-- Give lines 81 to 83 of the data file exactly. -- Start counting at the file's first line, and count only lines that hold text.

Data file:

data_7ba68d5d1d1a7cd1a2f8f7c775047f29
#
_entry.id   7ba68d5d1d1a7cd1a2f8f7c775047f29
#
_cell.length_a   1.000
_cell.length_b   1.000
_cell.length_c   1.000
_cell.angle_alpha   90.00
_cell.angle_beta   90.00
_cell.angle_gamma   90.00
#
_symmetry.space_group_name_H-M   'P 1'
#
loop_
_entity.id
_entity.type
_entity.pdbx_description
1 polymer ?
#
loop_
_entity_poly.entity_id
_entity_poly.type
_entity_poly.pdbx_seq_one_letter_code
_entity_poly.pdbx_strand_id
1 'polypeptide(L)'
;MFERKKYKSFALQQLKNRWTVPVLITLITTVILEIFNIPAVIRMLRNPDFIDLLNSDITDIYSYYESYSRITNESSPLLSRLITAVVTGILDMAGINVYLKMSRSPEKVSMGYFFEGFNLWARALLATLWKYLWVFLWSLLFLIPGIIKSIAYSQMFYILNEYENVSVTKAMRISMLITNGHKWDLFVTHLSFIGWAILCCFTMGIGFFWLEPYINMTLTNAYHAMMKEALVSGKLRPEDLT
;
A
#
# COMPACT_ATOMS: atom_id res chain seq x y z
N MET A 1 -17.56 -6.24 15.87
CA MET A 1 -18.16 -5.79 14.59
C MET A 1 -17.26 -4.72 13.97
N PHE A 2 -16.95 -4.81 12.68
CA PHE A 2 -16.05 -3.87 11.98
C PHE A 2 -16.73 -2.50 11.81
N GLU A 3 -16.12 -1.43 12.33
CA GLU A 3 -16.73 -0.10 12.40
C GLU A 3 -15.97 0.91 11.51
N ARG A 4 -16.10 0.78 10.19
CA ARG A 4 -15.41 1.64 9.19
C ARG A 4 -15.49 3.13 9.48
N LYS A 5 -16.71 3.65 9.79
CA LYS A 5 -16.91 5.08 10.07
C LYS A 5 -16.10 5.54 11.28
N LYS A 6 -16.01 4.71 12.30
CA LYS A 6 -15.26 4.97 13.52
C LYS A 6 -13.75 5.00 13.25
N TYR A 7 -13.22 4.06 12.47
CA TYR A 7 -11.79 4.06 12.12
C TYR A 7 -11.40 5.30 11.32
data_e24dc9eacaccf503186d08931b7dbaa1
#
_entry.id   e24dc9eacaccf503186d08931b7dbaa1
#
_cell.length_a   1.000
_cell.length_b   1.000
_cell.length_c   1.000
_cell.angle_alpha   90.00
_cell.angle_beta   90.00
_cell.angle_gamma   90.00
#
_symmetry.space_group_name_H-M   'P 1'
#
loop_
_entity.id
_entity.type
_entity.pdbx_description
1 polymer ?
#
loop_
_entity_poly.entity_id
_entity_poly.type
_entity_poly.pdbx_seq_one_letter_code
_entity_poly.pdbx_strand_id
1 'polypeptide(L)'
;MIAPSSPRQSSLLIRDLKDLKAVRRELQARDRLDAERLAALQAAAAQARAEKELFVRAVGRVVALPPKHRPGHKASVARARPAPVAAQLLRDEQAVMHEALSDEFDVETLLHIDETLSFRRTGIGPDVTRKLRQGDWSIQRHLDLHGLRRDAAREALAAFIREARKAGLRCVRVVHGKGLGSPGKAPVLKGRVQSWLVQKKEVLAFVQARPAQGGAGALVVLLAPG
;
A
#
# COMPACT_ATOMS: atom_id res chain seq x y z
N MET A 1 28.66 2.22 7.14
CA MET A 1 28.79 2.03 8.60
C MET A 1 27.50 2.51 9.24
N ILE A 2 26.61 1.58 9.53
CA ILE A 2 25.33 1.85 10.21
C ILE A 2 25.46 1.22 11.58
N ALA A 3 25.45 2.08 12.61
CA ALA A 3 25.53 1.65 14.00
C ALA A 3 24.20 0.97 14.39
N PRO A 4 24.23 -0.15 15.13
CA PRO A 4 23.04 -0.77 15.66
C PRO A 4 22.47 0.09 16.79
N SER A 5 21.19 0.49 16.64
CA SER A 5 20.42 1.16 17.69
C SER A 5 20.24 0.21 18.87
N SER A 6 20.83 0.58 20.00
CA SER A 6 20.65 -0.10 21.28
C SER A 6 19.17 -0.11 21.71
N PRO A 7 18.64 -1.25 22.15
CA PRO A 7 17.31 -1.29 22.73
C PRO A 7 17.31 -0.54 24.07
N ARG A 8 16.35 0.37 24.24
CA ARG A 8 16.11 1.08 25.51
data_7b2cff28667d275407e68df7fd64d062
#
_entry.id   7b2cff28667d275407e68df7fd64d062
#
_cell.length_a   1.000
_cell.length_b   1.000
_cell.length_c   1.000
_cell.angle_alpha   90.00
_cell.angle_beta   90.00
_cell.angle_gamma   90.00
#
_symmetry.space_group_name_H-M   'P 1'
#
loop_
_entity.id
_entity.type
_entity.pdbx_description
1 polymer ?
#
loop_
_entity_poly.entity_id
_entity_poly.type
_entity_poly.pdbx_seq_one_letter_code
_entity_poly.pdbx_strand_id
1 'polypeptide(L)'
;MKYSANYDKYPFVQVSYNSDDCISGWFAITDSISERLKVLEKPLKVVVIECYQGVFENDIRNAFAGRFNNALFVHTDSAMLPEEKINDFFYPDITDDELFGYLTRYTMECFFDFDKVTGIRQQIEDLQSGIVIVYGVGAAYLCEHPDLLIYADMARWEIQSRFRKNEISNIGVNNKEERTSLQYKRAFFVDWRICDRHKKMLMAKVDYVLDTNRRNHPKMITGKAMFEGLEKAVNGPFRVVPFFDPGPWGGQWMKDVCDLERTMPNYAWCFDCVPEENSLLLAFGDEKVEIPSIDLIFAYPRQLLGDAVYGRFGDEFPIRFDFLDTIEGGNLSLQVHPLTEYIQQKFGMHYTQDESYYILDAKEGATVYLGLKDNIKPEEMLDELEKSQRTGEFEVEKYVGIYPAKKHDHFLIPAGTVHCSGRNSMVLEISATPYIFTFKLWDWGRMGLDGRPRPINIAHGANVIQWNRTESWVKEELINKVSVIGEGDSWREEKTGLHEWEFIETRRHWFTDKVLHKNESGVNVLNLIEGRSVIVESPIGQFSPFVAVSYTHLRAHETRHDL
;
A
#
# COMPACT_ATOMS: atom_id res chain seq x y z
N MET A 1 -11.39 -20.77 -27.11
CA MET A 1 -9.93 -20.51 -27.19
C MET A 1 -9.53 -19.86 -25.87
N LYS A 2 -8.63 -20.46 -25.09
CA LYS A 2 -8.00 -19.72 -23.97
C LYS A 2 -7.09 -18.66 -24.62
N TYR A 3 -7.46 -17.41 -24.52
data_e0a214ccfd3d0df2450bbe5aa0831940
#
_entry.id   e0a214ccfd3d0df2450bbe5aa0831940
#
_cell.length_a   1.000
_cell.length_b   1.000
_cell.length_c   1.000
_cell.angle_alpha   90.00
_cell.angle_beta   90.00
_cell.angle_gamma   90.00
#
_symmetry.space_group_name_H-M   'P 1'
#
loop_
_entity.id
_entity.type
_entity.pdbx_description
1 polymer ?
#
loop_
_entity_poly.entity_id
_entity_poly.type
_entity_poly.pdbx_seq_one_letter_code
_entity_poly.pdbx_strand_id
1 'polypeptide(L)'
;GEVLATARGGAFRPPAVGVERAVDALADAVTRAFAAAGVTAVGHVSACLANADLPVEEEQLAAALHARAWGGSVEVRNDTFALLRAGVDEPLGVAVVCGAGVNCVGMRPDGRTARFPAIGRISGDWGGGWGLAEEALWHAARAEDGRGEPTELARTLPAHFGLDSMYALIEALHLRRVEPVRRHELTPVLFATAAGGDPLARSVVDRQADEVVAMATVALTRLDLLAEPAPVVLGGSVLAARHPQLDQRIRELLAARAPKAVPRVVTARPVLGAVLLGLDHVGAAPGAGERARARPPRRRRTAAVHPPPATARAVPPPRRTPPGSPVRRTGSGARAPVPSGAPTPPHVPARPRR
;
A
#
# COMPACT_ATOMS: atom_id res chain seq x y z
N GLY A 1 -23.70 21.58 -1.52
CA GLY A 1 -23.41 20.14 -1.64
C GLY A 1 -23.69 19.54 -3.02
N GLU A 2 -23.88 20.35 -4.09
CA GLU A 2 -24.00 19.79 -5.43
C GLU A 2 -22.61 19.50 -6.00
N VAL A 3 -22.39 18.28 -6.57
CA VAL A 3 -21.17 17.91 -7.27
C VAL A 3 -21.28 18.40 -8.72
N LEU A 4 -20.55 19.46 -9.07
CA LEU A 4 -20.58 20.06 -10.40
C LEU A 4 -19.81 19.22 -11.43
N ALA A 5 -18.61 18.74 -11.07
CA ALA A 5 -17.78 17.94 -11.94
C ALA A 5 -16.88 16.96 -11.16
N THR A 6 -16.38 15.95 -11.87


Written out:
# COMPACT_ATOMS: atom_id res chain seq x y z
N MET A 1 28.66 2.22 7.14
CA MET A 1 28.79 2.03 8.60